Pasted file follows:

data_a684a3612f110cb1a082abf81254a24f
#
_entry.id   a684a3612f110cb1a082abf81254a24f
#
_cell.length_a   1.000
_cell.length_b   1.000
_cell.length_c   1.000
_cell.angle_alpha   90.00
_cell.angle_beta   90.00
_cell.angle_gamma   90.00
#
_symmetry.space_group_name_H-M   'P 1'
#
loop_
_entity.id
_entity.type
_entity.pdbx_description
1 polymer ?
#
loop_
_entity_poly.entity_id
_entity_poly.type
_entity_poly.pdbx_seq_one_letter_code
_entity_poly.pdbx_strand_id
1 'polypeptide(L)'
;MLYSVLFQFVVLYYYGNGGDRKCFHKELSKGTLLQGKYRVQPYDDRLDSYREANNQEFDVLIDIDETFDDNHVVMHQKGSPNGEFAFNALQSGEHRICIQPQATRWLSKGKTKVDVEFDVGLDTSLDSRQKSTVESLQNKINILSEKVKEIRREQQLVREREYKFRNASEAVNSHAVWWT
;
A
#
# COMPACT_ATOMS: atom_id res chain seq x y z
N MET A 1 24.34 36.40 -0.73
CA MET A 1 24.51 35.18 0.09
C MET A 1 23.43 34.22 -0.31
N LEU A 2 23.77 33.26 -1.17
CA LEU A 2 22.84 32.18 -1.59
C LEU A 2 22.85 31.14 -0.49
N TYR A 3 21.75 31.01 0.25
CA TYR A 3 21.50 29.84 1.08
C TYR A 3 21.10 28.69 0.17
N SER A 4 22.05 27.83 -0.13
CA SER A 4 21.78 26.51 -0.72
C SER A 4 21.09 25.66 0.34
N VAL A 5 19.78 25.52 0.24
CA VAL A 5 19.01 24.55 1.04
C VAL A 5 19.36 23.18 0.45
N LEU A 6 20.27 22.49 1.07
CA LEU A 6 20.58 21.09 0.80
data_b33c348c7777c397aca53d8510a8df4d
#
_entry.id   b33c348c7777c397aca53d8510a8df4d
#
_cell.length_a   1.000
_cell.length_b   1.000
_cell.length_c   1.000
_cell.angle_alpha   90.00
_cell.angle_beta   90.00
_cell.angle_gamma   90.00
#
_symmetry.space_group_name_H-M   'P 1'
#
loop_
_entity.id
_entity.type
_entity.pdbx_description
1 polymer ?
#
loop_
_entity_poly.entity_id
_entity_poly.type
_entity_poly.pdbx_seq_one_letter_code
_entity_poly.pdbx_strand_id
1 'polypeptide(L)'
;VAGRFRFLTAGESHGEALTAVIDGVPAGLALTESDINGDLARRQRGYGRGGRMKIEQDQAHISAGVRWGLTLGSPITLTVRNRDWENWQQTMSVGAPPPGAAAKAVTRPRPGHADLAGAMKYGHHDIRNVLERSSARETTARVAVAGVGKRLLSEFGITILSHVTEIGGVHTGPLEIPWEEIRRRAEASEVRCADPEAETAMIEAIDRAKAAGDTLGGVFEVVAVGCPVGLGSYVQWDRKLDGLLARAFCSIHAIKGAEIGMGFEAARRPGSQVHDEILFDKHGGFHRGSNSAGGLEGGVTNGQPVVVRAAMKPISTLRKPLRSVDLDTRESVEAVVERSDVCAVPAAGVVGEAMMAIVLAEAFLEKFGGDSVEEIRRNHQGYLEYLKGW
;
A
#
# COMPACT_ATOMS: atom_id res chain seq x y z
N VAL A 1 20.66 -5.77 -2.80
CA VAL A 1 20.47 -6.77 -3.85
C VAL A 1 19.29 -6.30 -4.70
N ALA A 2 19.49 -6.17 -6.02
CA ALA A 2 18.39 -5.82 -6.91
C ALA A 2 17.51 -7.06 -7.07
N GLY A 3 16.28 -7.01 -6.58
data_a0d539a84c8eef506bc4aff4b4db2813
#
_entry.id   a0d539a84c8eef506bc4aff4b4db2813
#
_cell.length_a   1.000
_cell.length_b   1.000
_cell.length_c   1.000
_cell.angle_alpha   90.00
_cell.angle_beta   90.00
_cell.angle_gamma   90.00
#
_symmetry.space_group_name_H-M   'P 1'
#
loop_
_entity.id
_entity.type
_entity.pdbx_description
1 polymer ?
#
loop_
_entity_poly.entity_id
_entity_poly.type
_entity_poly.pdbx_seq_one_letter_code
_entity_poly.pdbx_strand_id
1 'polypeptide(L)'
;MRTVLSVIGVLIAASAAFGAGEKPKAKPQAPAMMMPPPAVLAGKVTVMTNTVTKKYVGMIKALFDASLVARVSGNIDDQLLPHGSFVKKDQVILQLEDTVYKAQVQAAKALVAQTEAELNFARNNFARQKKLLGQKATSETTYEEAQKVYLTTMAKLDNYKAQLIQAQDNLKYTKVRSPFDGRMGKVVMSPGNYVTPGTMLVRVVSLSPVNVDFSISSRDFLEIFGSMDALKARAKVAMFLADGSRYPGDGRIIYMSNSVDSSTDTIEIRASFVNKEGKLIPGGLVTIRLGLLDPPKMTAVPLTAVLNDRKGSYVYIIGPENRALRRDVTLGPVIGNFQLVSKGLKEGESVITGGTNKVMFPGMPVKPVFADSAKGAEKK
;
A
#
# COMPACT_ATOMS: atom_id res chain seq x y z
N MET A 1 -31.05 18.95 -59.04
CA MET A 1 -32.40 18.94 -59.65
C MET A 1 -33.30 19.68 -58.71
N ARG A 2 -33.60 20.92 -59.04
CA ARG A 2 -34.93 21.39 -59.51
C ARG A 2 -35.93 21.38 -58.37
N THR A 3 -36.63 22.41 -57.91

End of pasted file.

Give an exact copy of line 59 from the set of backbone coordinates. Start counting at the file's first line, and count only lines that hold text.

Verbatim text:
_symmetry.space_group_name_H-M   'P 1'